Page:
The people on Incapacity Benefit are not "workshy" or scroungers. They have injuries and disabilities from years of backbreaking work. They are people like Edna Greenwood, who worked for 18 years as a seamstress in a textile factory in her hometown of Nelson in Lancashire. "I got repetitive strain injury through my job. I had to give up work after I got problems with my neck," she explained. "Then I had a car accident and injured my back. I've been on Incapacity Benefit since 1992. I had to go through the all-work test in 1999. I couldn't walk properly, stand up or sit down for any length of time. But they cancelled my benefits. The money I was on almost halved. I appealed against the decision and I was lucky I got my money back. I used to be a GMB shop steward in the factory and I refused to be intimidated. But I was still pretty frightened. My friend also worked in the factory and has a bad neck. She says the thought of having to prove she is incapable makes her ill. When I was a shop steward I did a survey of the 180 women in the factory-all of them had some problem with lower back pain from sitting still for so long. They kept working because they had to. When the factory closed down the number of claims for sick benefits soared because they felt they could finally give in to the pain they felt."


"A MAN who had been given artificial limbs was told he wasn't disabled any more. You have to fight to get any benefits and then you have to fight to keep them. We are fighting this government. I would encourage others to protest because they are treating disabled people like animals."

  • ANNE STEVENS BEVAN

What is plan?

IN ITS first term in office the New Labour government introduced the "all work" test. That meant it could tell someone that it was no longer good enough that their own doctor said they had a disability.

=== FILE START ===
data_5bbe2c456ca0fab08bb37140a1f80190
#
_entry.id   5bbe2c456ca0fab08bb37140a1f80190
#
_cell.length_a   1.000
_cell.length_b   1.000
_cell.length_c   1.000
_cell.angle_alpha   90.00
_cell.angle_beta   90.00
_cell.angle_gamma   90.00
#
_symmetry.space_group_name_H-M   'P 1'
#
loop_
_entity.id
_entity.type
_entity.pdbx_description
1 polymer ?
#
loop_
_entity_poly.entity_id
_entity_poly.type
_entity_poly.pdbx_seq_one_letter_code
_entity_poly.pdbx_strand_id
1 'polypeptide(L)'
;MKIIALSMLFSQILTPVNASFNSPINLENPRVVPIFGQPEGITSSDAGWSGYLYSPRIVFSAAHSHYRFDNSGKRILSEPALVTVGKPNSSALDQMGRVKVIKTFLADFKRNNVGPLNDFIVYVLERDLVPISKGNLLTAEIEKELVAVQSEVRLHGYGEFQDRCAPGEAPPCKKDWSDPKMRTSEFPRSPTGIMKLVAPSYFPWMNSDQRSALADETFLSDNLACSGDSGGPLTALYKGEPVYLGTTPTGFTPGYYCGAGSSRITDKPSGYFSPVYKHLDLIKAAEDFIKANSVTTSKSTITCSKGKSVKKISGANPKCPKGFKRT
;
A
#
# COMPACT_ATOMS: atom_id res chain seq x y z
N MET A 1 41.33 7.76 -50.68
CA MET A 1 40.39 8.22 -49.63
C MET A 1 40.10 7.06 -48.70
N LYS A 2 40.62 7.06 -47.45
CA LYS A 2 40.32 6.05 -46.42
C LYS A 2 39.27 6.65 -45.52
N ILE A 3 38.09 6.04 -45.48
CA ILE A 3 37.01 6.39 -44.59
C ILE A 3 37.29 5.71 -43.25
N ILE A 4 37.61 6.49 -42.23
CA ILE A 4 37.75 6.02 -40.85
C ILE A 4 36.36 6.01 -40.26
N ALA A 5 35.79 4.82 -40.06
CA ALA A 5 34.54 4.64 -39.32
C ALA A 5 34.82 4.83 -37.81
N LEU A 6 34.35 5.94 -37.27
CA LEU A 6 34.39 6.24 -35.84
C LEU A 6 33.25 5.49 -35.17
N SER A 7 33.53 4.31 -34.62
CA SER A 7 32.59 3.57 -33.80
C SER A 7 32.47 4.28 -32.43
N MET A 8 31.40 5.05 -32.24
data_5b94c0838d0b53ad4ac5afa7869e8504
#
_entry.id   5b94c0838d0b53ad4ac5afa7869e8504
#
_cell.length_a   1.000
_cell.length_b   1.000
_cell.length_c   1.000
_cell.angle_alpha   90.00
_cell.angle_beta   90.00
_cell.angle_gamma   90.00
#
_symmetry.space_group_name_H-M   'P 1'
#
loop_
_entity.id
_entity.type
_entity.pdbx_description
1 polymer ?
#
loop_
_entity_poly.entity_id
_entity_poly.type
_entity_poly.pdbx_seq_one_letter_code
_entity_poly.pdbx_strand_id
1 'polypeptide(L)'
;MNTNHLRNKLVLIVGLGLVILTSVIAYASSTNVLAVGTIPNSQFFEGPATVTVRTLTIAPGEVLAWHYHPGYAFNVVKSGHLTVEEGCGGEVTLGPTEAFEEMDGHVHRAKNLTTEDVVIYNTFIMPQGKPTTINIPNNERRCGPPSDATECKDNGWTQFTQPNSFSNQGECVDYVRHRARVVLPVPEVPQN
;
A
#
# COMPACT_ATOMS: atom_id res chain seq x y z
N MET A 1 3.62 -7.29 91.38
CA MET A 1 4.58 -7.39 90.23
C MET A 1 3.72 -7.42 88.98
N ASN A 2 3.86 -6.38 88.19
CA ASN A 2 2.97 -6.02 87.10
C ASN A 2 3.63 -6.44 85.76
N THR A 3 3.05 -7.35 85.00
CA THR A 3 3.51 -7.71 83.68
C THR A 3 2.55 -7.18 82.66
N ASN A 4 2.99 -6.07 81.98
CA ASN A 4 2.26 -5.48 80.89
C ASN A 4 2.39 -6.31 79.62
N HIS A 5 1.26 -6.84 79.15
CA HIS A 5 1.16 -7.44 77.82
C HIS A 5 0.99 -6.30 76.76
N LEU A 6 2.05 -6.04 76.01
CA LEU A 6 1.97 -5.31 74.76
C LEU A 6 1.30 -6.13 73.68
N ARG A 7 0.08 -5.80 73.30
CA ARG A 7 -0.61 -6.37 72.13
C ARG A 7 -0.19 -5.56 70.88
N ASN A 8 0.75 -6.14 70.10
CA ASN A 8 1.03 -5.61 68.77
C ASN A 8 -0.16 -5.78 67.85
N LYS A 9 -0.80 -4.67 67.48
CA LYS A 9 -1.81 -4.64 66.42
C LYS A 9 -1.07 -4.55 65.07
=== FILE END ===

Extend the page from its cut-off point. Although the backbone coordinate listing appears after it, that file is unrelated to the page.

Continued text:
Instead the government could randomly summon people in. If disabled people were judged capable of performing certain tasks all their benefits could be taken away.

The government's new attack is to make these kind of degrading tests compulsory for all new claimants every three years.


A false distinction

THE government wants to distinguish between what it would label "real" disabled people, who it says deserve benefits, and the "workshy" and "scroungers" who need to be pushed off benefit and into work.

This is a bit rich coming from a government which has systematically attacked the rights and benefits of those it labels "real" disabled. It is also a cheek coming from a government which stands by and does nothing as companies slash jobs and throw people out of work. And the distinction it wants to make is a nonsense.

The people the government is attacking have real disabilities or injuries which make work painful or impossible. Over half the people who claim Incapacity Benefit are men over the age of 50 with physical problems like back injuries, heart disease and arthritis, or mental health problems mainly connected with stress and depression. New Labour aims to save money by labelling these people "bogus" and robbing them of benefits they are entitled to.

It wants to force these people to join the scrum for low paid jobs with long hours and few rights.


Rights for disabled people-protest against the government's attacks

Monday 16 July, 12 noon, Westminster Abbey, central London 

Called by the Direct Action Network


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Article information

News
Sat 14 Jul 2001, 00:00 BST
Issue No. 1757